College third-year Lucy Kaminsky has an entry in her Notes app that looks like it is miles long, each new section marked with a simple N* and then a number. N*17 marks her current project, yet to hit the inboxes of her over 100 subscribers.
Kaminsky’s kept up an email newsletter since starting college. It was her response to the social and locational upheaval of that moment, and she has used this newsletter since to keep in touch with family and friends, sharing her life across distances great and small. Her high school guidance counselor, a mother she babysits for, and her orthodontist are just a few of the more unexpected contacts on her Listserv.
This note marks not only the evolution of the content shared — bundles of articles and ideas and happenings in her life, in what is mostly a blog-style missive — but also the growing list of recipients. Scrolling through these caches, we even found my name and email listed under N*6.
“Email newsletters, an old-school artifact of the web that was supposed to die along with dial-up connections, are not only still around, but very much on the march,” David Carr reported in his New York Times article, “For Email Newsletters, A Death Greatly Exaggerated” (June 29, 2014). Like most other content on this subject, Carr’s article focused on email newsletters by publications and companies, rather than those started by one individual. However, in many ways the two function just the same.
As concerns rise about the “fakeness” of social media — a quality that, truthfully, never escaped anyone to begin with — information-sharing via those platforms seems growingly incapable of connecting us meaningfully. It needs to be supplemented.
“I think a newsletter is really satisfying and also inherently unsatisfying to me,” Kaminsky said. “I think if this was all I was doing, it would be not enough. But I think that the best part about it is that it has enabled me to … be like, ‘Okay, if I really like writing or sharing writing with people, how can I do it in a different way?’”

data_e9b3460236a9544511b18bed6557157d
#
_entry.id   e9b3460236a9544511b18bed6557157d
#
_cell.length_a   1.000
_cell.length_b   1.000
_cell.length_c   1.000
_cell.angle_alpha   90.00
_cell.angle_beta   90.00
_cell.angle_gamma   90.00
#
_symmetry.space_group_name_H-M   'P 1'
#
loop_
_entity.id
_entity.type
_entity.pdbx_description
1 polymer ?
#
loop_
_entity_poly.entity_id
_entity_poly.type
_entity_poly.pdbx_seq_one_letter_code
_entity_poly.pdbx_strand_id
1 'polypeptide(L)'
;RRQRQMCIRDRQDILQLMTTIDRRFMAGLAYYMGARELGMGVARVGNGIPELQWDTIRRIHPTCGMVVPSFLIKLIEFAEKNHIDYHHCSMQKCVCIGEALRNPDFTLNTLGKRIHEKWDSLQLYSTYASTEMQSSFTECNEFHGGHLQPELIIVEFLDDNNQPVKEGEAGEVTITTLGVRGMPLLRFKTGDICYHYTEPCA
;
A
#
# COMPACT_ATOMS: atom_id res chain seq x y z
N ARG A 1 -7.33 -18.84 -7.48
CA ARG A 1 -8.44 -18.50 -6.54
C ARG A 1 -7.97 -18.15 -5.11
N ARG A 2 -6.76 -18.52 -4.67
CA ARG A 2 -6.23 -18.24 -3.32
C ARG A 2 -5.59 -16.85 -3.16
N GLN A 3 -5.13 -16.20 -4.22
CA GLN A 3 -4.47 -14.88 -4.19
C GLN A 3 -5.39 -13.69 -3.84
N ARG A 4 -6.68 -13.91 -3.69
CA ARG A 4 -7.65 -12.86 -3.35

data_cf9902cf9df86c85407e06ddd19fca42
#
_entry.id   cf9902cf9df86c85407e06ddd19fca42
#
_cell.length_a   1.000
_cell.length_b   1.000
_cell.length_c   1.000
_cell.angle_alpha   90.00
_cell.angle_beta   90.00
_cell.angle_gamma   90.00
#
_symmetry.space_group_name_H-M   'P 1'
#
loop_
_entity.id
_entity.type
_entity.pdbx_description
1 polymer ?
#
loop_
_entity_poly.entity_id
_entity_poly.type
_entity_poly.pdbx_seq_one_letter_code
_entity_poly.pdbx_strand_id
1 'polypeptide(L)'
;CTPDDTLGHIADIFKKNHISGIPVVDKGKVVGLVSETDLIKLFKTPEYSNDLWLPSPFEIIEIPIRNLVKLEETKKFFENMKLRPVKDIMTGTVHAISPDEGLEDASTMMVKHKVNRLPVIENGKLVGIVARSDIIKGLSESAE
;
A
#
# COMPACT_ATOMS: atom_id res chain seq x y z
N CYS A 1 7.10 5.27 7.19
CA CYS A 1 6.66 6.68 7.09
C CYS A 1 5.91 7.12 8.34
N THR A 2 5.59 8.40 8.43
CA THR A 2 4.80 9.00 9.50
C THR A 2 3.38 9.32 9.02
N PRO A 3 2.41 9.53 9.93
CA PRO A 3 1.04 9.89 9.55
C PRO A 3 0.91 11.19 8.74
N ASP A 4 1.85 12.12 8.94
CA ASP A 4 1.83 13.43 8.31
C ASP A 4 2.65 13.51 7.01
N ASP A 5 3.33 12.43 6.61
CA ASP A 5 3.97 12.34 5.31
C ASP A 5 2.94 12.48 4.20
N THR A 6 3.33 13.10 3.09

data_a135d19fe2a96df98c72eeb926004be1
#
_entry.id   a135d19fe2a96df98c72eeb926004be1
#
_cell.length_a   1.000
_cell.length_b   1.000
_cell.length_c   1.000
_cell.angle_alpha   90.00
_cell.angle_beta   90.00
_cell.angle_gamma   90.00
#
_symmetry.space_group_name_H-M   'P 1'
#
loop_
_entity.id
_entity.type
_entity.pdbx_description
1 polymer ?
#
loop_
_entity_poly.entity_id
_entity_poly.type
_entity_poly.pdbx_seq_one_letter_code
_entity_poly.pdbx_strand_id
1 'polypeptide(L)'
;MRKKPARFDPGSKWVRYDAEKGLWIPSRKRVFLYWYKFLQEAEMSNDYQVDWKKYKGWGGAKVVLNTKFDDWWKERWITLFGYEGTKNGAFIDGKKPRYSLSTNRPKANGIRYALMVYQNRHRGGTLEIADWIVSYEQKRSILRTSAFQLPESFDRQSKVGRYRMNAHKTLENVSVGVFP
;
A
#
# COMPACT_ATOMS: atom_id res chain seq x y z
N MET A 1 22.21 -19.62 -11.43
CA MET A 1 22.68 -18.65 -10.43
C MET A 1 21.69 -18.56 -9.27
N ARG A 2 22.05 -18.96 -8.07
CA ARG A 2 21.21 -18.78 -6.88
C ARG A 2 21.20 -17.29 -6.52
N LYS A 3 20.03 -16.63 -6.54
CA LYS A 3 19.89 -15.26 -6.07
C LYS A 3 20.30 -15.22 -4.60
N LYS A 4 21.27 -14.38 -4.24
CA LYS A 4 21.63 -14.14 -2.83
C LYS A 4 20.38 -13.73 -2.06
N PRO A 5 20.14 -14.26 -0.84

Kaminsky also described the joy of curating everything she’s been thinking about and reading, and her hope that this translates for newsletter recipients — as she says, “Why wouldn’t you want to read such a beautifully packaged list?”
“Newsletters are clicking because readers have grown tired of the endless stream of information on the Internet, and having something finite and recognizable show up in your inbox can impose order on all that chaos,” Carr wrote.
It follows that young people are resurrecting the newsletter. The college-try at repurposing an artifact breathes new, distinct life into it. The personal newsletter can be almost like a written YouTube channel — it seeks to share, expand, and connect through the avenues of thought, content consumption, and, for many, deeply-considered writing.
“[My newsletter is] kind of an ongoing answer to the question, ‘What good are the humanities?’” said College fourth-year Phoebe Pan. She started her monthly newsletter, “Soupbone,” almost a year ago. “A lot of the letters take the form of sort of essay-style writing, but it varies from issue to issue. I guess in each issue I’m largely … thinking about how literature exists in the world and my own life, and how that can help us think about humanities in the future as well.”
Pan’s newsletters are marked by exquisite and thoughtful prose, each one meditating on a distinct topic — from love to geographic imagination to the study of video games. Crafting these essays typically takes between seven and eight hours each. Pan is interested in the public humanities, a term that places the humanities outside of purely academic settings and into community engagement and outreach. In many ways, “Soupbone” reflects a fusion of intellectual thought and personal care.